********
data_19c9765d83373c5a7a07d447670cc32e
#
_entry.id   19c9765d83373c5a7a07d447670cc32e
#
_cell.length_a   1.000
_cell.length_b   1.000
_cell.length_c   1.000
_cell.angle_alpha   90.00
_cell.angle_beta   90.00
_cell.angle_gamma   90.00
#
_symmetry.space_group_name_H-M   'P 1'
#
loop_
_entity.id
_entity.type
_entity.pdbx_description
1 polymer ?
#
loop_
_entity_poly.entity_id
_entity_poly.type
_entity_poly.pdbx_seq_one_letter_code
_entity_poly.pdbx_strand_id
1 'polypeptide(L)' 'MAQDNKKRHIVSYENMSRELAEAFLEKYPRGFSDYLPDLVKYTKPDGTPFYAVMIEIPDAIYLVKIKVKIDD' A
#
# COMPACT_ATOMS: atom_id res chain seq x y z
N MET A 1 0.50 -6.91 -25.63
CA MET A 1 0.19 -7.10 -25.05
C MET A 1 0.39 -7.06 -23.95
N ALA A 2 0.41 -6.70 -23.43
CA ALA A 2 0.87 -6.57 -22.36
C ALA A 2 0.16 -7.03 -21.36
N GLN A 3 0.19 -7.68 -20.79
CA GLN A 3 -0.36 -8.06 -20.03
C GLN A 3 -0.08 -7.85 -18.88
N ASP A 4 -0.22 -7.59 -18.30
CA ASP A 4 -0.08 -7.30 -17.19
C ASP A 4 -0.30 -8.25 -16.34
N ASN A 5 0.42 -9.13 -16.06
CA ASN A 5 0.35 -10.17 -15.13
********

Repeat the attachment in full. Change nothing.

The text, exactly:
data_19c9765d83373c5a7a07d447670cc32e
#
_entry.id   19c9765d83373c5a7a07d447670cc32e
#
_cell.length_a   1.000
_cell.length_b   1.000
_cell.length_c   1.000
_cell.angle_alpha   90.00
_cell.angle_beta   90.00
_cell.angle_gamma   90.00
#
_symmetry.space_group_name_H-M   'P 1'
#
loop_
_entity.id
_entity.type
_entity.pdbx_description
1 polymer ?
#
loop_
_entity_poly.entity_id
_entity_poly.type
_entity_poly.pdbx_seq_one_letter_code
_entity_poly.pdbx_strand_id
1 'polypeptide(L)' 'MAQDNKKRHIVSYENMSRELAEAFLEKYPRGFSDYLPDLVKYTKPDGTPFYAVMIEIPDAIYLVKIKVKIDD' A
#
# COMPACT_ATOMS: atom_id res chain seq x y z
N MET A 1 0.50 -6.91 -25.63
CA MET A 1 0.19 -7.10 -25.05
C MET A 1 0.39 -7.06 -23.95
N ALA A 2 0.41 -6.70 -23.43
CA ALA A 2 0.87 -6.57 -22.36
C ALA A 2 0.16 -7.03 -21.36
N GLN A 3 0.19 -7.68 -20.79
CA GLN A 3 -0.36 -8.06 -20.03
C GLN A 3 -0.08 -7.85 -18.88
N ASP A 4 -0.22 -7.59 -18.30
CA ASP A 4 -0.08 -7.30 -17.19
C ASP A 4 -0.30 -8.25 -16.34
N ASN A 5 0.42 -9.13 -16.06
CA ASN A 5 0.35 -10.17 -15.13